Panaji: Award winning documentary maker Suma Josson plans tocontinue working with the Adivasis in Orissa`s Niyamgiri hills documenting the crisis in the lives of the tribals.
"I want to follow up on what`s happening in Niyamgiri and I will be visiting the place many more times," said Josson, whose documentary, "Niyamgiri You Are Still Alive", won the first prize in the Environment Section of short film centre of International Film Festival of India (IFFI) 2010 held from November 22 to December 2.
Jasson shared the first prize with another short film "Kaippad" by Babu Kambrath.
"I feel it is important to document the ongoing crises happening there and give voice to the adivasis," said the filmmaker, who is also working on other documentaries besides on tribals.
Josson`s documentary talks about the battle by adivasis against multinational Vedanta`s plans to mine the bauxite from the hills of Niyamgiri in Orissa.
The filmmaker says that the mining means total destruction of the environment and displacement of the locals.
On Goa`s rampant mining scenario, she said that mining leaves behind black deserts.
"I am with the locals. The impact and the outcome of the mining that is taking place in Goa will be felt many years later when climate, health of the people and other such factors will begin to play up," she added.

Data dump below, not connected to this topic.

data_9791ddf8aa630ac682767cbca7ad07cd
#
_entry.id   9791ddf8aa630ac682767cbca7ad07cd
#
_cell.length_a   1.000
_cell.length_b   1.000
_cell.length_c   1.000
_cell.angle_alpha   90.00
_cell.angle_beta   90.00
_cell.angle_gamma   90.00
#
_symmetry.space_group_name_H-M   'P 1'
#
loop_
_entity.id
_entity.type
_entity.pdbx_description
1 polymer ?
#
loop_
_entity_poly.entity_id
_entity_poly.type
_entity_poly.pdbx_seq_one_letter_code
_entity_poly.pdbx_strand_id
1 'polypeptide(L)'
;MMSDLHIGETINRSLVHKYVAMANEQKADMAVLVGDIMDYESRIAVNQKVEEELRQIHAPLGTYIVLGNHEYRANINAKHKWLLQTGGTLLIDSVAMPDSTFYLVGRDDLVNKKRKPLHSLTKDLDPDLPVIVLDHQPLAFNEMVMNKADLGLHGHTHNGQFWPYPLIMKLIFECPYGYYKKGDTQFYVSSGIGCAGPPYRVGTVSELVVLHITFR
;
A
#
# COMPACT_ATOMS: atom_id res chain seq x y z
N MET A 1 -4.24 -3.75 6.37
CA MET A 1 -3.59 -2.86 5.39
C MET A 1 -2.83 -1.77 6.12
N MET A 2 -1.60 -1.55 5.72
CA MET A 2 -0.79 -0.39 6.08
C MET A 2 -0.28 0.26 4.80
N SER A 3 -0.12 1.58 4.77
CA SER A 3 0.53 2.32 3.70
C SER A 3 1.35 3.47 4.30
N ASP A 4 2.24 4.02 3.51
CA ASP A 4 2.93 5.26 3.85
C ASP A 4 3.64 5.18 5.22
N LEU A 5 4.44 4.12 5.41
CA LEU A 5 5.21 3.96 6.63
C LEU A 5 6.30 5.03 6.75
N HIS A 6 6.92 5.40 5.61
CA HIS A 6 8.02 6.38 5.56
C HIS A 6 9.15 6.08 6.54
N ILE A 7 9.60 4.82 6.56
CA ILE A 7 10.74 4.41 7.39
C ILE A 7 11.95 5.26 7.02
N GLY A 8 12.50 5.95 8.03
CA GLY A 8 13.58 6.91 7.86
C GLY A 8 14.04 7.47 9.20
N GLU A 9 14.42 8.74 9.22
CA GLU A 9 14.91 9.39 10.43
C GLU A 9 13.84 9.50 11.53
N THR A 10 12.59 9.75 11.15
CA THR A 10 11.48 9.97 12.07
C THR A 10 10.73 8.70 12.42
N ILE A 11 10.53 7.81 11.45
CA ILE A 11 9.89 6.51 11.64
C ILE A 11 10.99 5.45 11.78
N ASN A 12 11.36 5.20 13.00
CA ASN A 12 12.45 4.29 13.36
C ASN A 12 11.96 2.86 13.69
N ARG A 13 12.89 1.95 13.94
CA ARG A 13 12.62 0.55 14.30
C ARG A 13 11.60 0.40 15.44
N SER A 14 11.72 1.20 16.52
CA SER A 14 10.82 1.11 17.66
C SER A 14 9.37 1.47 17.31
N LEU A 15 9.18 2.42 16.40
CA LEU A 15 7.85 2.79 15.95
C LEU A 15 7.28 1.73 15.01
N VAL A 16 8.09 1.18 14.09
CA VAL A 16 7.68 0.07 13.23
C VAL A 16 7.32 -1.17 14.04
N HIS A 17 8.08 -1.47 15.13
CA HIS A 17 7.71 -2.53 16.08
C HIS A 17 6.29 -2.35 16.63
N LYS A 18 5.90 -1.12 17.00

Josson is yet to screen her documentary on Niyamgiri to the people in power.
"It will happen gradually," she quips.
Mumbai-based filmmaker is happy with the response her film evoked at IFFI.
"People became aware of the real issues especially connected to the environment and the status of the adivasis in Niyamgiri," the filmmaker said, adding that since the cries of the adivasis were genuine and transparent, the film gained strength.
"Niyamgiri You Are Still Alive" did not get any buyer at the festival but the filmmaker said that she was not looking out for the buyers.
The jury headed by green Oscar winner Naresh Bedi had termed Jasson`s film as `passionate portrayal of a battle for survival`.
In their citation to the filmmaker, the jury had said that the film maker has taken pains to gain the confidence of a beleaguered tribal community fighting a multi-national.
"Going beyond the Politics of big Corporation versus rural folks, the film starkly reveals the real threats of losing land, livelihoods and gods," the citation reads.
The jury had felt that the film is a strong statement for the Power of the People and a source of inspiration for battles against injustice.